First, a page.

Thanks for the shots,Chris!
    ------------------
    "You Hungarians always disagree"
     
  8. Michael St. Clair

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    Ahh, but composition isn't about what is framed with more (or even equal) imagery, but which has the right imagery, and only the right imagery, and in the right place. [​IMG]
     
  9. Sean Laughter

    Sean Laughter Screenwriter

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    You gain some image on the top and bottom of the full-frame Willy Wonka too, is that a good compromise?? *shutting up now* [​IMG]
     
  10. Chris Maynard

    Chris Maynard Supporting Actor

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    Putting myself in place of the Director I have to agree with Michael's point that some shots are completely destroyed by re-framing the movie.
    That being said I think other shots look better. The following of the race car around the track (chase view and front view) appeared to benefit from the composition change.
     
  11. Steve Tannehill

    Steve Tannehill Ambassador

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    Has anyone seen Super Speedway at an Omnimax theater?
    It's like IMAX, but it's an 80-foot domed screen.
    Curved edges.
    IMAX movies are projected theatrically to fit two different types of screens. I don't see why there should be any controversy when it is done for home video as well.
    Besides, seeing this on anything less than an 80-foot screen (domed or rectangular) is a compromise. I'm just glad that both formats are available at home, although I would truly prefer seeing this in an IMAX theater.
    - Steve
     
  12. Bjoern Roy

    Bjoern Roy Second Unit

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    Sean Laughter Screenwriter

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  14. Lewis Besze

    Lewis Besze Producer

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  15. Ivan Luk

    Ivan Luk Agent

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    Some of the sponsers should be pissed (DKNY)! [​IMG]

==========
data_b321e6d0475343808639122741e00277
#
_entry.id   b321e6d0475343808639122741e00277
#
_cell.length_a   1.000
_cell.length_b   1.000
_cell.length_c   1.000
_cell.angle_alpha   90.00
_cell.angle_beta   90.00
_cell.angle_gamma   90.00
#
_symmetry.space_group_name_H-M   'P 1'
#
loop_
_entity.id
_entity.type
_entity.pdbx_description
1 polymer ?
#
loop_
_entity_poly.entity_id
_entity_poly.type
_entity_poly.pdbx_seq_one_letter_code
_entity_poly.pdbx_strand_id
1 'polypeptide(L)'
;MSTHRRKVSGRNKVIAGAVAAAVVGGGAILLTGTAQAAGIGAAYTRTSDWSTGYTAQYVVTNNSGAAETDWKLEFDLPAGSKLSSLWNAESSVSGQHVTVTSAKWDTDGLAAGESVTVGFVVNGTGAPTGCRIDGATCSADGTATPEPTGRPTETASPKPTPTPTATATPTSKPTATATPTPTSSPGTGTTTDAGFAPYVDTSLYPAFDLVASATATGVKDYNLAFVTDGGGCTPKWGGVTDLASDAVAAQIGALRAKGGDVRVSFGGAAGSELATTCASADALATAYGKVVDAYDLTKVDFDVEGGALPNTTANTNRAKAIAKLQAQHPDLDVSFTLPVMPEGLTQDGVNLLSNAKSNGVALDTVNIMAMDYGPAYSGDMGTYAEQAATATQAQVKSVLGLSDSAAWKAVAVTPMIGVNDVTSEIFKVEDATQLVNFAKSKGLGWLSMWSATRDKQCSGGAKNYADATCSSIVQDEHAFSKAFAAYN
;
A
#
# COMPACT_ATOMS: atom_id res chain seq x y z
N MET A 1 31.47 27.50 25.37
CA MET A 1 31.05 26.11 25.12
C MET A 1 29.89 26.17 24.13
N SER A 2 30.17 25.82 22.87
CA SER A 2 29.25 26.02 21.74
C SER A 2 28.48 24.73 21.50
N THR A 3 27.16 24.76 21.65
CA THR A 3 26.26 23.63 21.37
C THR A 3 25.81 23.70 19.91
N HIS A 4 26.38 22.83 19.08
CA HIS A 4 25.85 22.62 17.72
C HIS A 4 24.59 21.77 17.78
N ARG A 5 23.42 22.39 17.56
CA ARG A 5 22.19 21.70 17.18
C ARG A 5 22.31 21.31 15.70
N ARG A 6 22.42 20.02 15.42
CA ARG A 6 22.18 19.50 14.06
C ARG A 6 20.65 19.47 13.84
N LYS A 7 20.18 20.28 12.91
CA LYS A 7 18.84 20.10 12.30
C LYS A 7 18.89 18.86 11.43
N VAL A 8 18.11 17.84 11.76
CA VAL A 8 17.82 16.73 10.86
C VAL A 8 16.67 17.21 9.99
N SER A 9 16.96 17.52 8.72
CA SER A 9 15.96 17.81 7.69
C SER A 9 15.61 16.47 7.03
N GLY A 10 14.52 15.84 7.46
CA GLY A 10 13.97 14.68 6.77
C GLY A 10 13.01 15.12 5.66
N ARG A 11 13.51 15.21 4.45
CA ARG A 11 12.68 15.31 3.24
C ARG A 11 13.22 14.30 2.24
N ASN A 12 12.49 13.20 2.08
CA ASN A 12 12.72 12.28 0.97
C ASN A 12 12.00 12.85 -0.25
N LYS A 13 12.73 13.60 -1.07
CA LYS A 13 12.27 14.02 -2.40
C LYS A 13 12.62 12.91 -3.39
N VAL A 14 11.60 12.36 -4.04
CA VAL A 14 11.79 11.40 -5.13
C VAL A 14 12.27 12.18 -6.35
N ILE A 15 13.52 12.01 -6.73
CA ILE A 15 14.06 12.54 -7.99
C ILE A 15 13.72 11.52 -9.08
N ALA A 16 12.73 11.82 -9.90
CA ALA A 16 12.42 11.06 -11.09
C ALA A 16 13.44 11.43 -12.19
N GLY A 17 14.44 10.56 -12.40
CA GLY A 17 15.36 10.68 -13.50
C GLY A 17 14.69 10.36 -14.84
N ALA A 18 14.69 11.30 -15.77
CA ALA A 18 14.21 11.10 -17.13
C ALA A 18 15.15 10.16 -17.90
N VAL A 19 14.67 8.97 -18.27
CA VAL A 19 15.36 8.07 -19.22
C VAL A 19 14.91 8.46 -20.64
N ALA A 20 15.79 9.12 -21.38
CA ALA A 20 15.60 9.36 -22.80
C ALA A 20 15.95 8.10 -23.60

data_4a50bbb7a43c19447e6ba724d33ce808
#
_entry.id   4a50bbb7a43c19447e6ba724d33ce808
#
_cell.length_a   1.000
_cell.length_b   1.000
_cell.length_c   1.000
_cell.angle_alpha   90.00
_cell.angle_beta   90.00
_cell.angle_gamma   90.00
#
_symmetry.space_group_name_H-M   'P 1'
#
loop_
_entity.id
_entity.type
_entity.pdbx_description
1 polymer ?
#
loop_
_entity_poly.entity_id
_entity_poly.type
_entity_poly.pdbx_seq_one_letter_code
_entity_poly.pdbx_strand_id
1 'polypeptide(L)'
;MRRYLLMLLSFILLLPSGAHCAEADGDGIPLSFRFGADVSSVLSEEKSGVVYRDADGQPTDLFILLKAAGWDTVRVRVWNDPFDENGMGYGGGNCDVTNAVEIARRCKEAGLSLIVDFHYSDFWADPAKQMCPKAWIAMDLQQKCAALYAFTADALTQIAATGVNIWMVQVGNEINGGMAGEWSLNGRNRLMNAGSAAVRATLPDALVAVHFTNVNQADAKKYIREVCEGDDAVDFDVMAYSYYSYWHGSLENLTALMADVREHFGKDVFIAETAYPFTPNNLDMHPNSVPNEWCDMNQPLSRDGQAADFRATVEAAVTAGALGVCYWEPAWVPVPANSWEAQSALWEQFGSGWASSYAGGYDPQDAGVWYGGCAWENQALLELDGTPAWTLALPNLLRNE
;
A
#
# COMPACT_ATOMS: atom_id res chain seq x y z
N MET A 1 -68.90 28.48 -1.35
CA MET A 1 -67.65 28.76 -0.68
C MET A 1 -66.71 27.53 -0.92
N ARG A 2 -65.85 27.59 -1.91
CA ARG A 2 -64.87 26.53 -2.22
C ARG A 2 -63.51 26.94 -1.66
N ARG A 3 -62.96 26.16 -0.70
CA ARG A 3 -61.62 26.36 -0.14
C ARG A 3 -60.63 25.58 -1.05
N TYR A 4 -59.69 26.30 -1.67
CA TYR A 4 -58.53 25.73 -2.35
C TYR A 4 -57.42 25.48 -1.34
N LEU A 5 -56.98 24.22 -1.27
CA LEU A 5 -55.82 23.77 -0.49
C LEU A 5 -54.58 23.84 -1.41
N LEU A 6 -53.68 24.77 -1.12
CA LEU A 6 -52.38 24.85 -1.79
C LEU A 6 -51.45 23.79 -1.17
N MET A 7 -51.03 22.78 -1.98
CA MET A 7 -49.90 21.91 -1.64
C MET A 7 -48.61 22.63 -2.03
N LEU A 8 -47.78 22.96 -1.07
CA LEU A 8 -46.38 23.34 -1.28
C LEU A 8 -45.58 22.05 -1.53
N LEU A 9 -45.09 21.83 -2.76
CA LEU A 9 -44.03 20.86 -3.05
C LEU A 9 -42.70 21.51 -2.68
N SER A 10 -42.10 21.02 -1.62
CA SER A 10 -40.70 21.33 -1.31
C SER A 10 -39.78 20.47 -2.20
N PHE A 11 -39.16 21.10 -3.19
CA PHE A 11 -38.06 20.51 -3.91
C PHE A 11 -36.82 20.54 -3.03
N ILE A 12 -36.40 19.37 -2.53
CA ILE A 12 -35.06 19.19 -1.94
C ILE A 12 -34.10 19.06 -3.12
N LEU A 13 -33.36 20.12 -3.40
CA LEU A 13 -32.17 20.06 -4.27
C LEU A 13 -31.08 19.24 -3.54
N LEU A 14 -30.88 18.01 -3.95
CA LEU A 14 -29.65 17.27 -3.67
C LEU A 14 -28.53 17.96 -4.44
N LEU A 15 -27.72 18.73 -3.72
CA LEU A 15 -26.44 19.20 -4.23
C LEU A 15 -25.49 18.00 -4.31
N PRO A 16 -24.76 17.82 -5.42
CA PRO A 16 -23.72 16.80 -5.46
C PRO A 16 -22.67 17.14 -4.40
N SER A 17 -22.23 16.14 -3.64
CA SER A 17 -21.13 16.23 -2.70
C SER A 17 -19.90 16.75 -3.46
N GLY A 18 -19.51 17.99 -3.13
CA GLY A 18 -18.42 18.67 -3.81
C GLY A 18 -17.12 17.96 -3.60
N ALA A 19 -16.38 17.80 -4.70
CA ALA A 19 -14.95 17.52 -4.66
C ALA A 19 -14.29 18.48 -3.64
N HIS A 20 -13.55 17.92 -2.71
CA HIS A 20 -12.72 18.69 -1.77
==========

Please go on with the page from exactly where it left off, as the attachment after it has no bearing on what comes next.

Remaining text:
In any case, I think they both work for different reasons although I generally don't like open matte and/or pan and scam transfers. It also strikes me that too much of the IMAX experience is missing anyways, unless you so happen to have an eight story high screen at home. [​IMG]
     
  16. CharlesD

    CharlesD Screenwriter

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    Great thread, thanks for posting the screen shots.
    FWIW I have the 4:3 version, and I do have a 16x9 display.
    There does appear to both more information at the top and/or bottom of the 4:3 frame, and a little more on the sides of the 16:9 image.
    In my opinion:
    Shot 1 looks better in 4:3, the horizon makes a complete curve in the very wide angle shot and an increased feeling of height.
    Shot 2 looks better in 4:3 The roll bar above Mario's head makes the shot.
    Shot 3 is a toss-up although I might lean towards the 16:9.
    Shot 4 looks better in 4:3 the 4:3 shot works better by being "taller" in the direction of the pit lane.
    Shot 5 looks better in 16:9 The guy on the right isn't sliced in two, makes a better grouping than in the 4:3
    Again all IMHO.
    ------------------
    -- Will Work for Five Million Dollars
     
  17. Henry Carmona

    Henry Carmona Screenwriter

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  18. Michael St. Clair

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    com·po·si·tion (k m p -z sh n)
    n.
    1. The combining of distinct parts or elements to form a whole.
    2. The manner in which such parts are combined or related.
     
  19. Ross Waite

    Ross Waite Stunt Coordinator

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    At face value, I'd have to say I prefer the widescreen images overall. I also agree with the comments reagarding the better 4:3 compositions on the first couple of images. Which kind of brings me to my point...
    Super Speedway was/is an IMAX film. I loved it when I saw it "theatrically". However, since I believe we tend to see the world in an aspect ratio closer to 16:9, is the widescreen DVD adaptation what we are likely to "experience" while watching this in an IMAX setting? In other words, is it possible that the information lost with the widescreen transfer represents parts of the picture our brain would not process anyway? IF this was the case (lots of room for debate), could that mean that the 16:9 transfer still represents what they originally intended?
    This is just "food for thought". Please don't missunderstand...I am a staunch supporter of OAR. I just wonder if we need to consider the uniqueness of the IMAX original material.
    Just my $0.02 worth...
    -Ross